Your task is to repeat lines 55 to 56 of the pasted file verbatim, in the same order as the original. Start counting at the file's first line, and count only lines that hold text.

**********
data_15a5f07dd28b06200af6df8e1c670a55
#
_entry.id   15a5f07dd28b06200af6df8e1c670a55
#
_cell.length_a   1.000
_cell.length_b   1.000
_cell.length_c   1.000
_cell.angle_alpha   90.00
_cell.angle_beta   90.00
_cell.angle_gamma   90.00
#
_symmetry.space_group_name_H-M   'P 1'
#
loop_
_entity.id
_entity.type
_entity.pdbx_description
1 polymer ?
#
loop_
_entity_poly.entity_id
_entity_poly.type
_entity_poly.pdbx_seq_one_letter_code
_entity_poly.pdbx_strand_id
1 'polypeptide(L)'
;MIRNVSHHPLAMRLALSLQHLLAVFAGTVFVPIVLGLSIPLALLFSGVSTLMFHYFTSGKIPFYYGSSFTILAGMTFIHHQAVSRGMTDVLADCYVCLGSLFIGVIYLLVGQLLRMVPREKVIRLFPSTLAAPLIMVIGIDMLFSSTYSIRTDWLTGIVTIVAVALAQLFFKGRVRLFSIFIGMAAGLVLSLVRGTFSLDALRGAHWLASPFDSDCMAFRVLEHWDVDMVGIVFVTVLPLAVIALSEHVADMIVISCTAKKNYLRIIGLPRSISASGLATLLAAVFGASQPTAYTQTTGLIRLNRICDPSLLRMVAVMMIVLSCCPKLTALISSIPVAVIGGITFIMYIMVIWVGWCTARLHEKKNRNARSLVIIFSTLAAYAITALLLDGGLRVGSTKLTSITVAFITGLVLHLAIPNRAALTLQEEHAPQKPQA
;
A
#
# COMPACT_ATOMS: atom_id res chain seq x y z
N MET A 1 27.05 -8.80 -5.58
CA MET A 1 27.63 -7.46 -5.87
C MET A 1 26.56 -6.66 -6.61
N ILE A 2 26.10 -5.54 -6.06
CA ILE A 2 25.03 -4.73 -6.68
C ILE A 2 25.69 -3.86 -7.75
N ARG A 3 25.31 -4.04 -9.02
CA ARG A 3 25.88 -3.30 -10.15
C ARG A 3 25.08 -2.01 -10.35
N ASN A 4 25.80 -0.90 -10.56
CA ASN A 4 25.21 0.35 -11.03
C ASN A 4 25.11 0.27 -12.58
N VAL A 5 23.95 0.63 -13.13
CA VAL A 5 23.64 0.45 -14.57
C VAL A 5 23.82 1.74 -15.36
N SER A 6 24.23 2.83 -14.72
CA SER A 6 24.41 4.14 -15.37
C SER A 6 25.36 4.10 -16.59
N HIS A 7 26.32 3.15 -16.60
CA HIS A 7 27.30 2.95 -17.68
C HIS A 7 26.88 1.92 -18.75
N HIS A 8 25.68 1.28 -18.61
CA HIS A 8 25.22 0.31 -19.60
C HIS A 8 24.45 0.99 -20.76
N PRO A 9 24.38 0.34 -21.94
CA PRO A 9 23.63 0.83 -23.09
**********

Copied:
N PRO A 9 24.38 0.34 -21.94
CA PRO A 9 23.63 0.83 -23.09